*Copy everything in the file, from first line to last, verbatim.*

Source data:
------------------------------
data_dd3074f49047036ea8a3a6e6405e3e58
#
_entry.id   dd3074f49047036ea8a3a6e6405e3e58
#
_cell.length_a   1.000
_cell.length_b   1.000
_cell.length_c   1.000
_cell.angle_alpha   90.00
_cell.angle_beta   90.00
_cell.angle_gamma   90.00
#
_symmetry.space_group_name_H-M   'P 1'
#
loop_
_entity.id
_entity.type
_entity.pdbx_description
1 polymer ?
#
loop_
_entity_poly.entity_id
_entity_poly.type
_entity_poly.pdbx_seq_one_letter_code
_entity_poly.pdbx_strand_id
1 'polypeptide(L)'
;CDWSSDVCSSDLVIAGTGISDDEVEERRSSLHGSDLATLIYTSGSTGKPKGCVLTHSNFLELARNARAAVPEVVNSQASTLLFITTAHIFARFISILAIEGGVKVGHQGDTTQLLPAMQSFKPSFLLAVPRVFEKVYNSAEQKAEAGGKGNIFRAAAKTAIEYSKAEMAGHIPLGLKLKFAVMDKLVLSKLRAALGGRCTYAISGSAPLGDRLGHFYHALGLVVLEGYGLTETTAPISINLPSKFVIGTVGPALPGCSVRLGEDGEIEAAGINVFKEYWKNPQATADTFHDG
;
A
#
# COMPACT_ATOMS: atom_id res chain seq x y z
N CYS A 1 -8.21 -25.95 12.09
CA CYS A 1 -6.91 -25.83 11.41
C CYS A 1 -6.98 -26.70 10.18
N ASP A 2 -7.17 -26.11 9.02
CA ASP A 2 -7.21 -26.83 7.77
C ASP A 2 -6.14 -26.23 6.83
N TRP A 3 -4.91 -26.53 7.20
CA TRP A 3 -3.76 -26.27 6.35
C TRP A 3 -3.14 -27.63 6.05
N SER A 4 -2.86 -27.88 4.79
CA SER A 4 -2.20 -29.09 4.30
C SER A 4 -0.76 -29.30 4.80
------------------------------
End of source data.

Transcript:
data_dd3074f49047036ea8a3a6e6405e3e58
#
_entry.id   dd3074f49047036ea8a3a6e6405e3e58
#
_cell.length_a   1.000
_cell.length_b   1.000
_cell.length_c   1.000
_cell.angle_alpha   90.00
_cell.angle_beta   90.00
_cell.angle_gamma   90.00
#
_symmetry.space_group_name_H-M   'P 1'
#
loop_
_entity.id
_entity.type
_entity.pdbx_description
1 polymer ?
#
loop_
_entity_poly.entity_id
_entity_poly.type
_entity_poly.pdbx_seq_one_letter_code
_entity_poly.pdbx_strand_id
1 'polypeptide(L)'
;CDWSSDVCSSDLVIAGTGISDDEVEERRSSLHGSDLATLIYTSGSTGKPKGCVLTHSNFLELARNARAAVPEVVNSQASTLLFITTAHIFARFISILAIEGGVKVGHQGDTTQLLPAMQSFKPSFLLAVPRVFEKVYNSAEQKAEAGGKGNIFRAAAKTAIEYSKAEMAGHIPLGLKLKFAVMDKLVLSKLRAALGGRCTYAISGSAPLGDRLGHFYHALGLVVLEGYGLTETTAPISINLPSKFVIGTVGPALPGCSVRLGEDGEIEAAGINVFKEYWKNPQATADTFHDG
;
A
#
# COMPACT_ATOMS: atom_id res chain seq x y z
N CYS A 1 -8.21 -25.95 12.09
CA CYS A 1 -6.91 -25.83 11.41
C CYS A 1 -6.98 -26.70 10.18
N ASP A 2 -7.17 -26.11 9.02
CA ASP A 2 -7.21 -26.83 7.77
C ASP A 2 -6.14 -26.23 6.83
N TRP A 3 -4.91 -26.53 7.20
CA TRP A 3 -3.76 -26.27 6.35
C TRP A 3 -3.14 -27.63 6.05
N SER A 4 -2.86 -27.88 4.79
CA SER A 4 -2.20 -29.09 4.30
C SER A 4 -0.76 -29.30 4.80